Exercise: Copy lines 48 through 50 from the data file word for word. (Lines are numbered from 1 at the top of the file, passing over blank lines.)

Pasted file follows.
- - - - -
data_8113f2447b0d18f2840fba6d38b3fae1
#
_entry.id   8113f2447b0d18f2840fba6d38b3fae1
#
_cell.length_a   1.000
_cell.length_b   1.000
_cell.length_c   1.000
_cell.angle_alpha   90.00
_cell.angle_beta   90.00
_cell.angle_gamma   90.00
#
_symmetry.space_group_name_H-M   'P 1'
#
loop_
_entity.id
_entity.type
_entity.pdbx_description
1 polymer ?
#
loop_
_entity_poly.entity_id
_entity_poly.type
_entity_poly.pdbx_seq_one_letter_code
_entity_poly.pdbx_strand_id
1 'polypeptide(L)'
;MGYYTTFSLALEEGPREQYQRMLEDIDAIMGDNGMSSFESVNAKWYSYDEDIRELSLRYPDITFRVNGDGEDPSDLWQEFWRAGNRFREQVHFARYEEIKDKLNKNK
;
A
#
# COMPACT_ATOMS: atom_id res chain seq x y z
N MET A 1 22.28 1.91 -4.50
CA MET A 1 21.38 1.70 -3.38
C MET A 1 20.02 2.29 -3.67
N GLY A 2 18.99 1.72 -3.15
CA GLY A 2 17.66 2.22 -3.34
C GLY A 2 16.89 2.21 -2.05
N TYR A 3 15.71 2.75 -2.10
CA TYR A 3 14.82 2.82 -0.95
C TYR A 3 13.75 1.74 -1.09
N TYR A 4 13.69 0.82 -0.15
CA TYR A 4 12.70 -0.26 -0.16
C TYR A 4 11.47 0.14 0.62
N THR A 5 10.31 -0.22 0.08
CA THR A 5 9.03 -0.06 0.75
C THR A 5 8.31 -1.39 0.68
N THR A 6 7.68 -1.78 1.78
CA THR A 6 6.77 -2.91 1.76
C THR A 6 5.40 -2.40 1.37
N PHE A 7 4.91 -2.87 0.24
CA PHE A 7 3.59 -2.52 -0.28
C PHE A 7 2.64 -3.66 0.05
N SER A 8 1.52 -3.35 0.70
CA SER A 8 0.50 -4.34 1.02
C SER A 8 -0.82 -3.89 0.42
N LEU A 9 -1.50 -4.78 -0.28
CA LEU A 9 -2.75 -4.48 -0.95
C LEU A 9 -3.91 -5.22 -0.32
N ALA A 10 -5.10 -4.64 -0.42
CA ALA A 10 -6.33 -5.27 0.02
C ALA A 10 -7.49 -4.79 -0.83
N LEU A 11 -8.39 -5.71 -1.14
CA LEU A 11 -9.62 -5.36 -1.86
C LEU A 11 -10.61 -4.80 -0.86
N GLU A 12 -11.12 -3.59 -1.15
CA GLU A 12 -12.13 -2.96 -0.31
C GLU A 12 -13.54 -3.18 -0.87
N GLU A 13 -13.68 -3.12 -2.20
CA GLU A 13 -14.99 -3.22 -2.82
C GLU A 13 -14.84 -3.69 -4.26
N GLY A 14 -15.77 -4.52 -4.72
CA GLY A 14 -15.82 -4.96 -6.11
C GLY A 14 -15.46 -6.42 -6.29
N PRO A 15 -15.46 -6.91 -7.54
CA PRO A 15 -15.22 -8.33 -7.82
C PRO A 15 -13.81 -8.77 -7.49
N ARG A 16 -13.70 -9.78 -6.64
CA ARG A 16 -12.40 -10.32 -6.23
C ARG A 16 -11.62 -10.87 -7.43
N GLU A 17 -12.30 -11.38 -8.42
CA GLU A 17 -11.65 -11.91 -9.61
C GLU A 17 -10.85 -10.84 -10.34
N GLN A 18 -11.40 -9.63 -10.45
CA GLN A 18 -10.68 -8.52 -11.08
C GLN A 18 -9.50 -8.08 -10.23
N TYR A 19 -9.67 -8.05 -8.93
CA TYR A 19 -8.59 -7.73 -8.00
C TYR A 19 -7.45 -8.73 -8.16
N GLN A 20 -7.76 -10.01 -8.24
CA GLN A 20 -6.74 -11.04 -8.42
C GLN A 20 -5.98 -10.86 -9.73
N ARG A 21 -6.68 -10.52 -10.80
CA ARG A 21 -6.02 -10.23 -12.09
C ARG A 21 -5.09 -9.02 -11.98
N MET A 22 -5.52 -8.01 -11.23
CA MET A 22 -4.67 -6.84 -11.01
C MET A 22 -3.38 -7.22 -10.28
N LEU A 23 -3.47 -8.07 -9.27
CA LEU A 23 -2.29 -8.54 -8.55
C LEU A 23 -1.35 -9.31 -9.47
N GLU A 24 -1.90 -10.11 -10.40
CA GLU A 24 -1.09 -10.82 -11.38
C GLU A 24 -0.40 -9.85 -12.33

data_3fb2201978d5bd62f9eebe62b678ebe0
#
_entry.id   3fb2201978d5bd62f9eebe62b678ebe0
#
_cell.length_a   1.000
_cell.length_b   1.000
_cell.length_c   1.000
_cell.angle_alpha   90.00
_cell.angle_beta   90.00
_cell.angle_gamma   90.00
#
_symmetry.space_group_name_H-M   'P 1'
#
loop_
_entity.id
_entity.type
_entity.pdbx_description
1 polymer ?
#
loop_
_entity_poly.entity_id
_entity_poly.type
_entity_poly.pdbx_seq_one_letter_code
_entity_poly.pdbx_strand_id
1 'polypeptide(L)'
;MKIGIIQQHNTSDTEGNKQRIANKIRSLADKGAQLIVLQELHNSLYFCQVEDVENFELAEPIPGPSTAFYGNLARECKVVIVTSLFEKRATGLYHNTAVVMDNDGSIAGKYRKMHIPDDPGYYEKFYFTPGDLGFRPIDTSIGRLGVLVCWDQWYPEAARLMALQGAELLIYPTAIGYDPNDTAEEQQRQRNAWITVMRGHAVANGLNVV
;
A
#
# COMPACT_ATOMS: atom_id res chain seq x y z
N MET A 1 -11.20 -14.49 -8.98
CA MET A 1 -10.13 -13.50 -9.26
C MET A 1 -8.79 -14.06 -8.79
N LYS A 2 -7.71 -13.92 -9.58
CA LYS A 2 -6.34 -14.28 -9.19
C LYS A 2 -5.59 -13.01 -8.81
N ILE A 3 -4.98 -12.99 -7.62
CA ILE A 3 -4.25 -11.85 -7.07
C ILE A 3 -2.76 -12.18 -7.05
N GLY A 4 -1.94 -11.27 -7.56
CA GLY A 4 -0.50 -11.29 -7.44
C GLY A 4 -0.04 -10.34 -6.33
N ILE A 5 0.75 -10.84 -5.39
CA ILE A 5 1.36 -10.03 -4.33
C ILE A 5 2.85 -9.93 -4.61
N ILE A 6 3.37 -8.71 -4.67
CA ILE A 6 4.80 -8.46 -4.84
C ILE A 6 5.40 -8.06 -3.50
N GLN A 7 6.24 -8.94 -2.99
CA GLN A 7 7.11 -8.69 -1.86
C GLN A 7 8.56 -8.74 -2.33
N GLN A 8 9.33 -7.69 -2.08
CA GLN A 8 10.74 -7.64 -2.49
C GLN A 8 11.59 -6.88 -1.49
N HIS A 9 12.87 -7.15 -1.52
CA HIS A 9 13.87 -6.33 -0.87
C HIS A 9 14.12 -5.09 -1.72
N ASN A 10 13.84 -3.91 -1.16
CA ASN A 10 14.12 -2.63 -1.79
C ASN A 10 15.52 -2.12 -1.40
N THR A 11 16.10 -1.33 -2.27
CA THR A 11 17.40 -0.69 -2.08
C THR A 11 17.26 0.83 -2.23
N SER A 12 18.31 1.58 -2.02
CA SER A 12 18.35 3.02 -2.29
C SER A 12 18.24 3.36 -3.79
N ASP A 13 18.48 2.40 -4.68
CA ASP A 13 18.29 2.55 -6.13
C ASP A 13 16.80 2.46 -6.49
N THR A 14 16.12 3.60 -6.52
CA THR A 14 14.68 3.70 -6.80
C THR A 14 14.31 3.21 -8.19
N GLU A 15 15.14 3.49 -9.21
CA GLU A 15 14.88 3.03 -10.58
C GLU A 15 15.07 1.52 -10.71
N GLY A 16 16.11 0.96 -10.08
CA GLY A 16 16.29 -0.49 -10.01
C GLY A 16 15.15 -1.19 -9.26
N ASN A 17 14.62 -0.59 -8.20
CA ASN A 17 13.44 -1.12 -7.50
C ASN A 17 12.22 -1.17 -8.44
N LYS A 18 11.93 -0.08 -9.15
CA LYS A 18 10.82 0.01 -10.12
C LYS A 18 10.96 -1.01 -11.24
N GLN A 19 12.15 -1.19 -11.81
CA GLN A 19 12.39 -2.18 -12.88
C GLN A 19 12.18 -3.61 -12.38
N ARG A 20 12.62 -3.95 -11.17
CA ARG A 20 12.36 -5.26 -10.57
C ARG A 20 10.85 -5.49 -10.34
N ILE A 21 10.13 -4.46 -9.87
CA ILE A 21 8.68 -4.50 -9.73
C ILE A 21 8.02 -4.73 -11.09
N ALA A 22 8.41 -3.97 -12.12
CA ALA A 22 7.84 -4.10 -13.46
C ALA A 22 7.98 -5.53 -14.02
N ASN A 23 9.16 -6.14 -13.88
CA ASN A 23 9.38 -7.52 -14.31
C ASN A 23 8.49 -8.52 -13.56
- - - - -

C THR A 6 5.40 -2.40 1.37
N PHE A 7 4.91 -2.87 0.24
CA PHE A 7 3.59 -2.52 -0.28